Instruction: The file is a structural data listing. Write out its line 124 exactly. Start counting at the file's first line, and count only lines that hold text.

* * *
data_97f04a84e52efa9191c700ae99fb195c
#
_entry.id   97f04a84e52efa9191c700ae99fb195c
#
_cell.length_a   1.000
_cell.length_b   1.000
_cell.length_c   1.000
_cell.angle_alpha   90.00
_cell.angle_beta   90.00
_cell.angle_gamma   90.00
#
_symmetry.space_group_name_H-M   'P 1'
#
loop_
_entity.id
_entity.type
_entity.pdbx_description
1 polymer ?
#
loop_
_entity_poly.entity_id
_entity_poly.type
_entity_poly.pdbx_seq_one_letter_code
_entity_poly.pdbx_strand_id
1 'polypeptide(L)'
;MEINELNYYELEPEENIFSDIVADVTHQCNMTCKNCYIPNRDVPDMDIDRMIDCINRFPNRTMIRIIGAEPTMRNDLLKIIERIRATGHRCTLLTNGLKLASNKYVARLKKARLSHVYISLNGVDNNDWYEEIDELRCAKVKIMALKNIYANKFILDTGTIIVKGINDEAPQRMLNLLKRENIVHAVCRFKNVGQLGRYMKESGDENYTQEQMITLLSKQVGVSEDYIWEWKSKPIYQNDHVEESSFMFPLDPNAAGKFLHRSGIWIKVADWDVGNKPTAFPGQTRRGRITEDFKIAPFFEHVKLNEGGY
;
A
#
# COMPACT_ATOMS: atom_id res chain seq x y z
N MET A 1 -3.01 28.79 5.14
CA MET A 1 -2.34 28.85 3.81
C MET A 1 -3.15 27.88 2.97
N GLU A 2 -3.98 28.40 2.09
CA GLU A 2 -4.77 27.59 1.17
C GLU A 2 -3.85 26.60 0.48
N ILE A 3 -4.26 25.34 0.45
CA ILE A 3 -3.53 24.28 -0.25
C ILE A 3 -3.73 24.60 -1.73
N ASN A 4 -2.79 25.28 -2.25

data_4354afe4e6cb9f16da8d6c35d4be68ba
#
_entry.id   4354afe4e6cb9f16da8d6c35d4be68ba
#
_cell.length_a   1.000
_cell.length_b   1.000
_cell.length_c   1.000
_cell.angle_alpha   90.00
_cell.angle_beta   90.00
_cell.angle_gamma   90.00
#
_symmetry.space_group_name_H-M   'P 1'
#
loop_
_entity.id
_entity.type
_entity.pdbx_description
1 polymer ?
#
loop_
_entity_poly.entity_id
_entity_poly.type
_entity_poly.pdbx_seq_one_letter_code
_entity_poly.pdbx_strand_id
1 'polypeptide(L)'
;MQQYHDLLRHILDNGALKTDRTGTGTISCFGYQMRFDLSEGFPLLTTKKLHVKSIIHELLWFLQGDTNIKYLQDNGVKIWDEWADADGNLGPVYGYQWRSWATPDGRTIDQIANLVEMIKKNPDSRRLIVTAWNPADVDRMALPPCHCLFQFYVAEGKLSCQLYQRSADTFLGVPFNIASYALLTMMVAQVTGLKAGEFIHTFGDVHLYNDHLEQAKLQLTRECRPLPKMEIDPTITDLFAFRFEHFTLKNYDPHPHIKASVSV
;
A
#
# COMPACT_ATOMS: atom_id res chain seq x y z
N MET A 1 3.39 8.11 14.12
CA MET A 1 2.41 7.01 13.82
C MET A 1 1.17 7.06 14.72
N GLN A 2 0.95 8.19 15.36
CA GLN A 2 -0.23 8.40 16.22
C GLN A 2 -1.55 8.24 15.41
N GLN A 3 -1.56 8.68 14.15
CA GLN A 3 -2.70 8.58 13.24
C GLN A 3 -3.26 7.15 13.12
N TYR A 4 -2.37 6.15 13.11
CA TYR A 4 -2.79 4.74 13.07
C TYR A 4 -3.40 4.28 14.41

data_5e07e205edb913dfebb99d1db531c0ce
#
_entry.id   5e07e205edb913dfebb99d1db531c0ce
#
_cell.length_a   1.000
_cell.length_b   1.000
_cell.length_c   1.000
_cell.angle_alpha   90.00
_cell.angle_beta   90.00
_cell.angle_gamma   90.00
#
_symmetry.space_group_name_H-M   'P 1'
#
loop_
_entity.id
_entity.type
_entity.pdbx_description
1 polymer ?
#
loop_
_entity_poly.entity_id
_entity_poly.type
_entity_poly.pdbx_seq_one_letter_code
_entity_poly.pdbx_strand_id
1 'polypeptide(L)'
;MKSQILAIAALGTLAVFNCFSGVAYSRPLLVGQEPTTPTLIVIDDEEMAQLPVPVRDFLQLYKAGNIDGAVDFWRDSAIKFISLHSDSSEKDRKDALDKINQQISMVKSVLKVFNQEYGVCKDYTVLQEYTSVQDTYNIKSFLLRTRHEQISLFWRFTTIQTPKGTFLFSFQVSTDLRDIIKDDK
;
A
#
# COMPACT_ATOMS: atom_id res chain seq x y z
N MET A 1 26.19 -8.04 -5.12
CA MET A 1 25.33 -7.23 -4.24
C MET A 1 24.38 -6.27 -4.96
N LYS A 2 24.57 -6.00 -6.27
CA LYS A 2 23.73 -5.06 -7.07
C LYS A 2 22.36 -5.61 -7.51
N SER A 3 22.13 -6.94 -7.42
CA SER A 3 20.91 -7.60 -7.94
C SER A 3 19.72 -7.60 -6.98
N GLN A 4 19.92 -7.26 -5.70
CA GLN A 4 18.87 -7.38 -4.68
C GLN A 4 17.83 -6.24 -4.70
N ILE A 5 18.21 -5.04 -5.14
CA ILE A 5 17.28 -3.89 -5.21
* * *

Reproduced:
C GLN A 4 17.83 -6.24 -4.70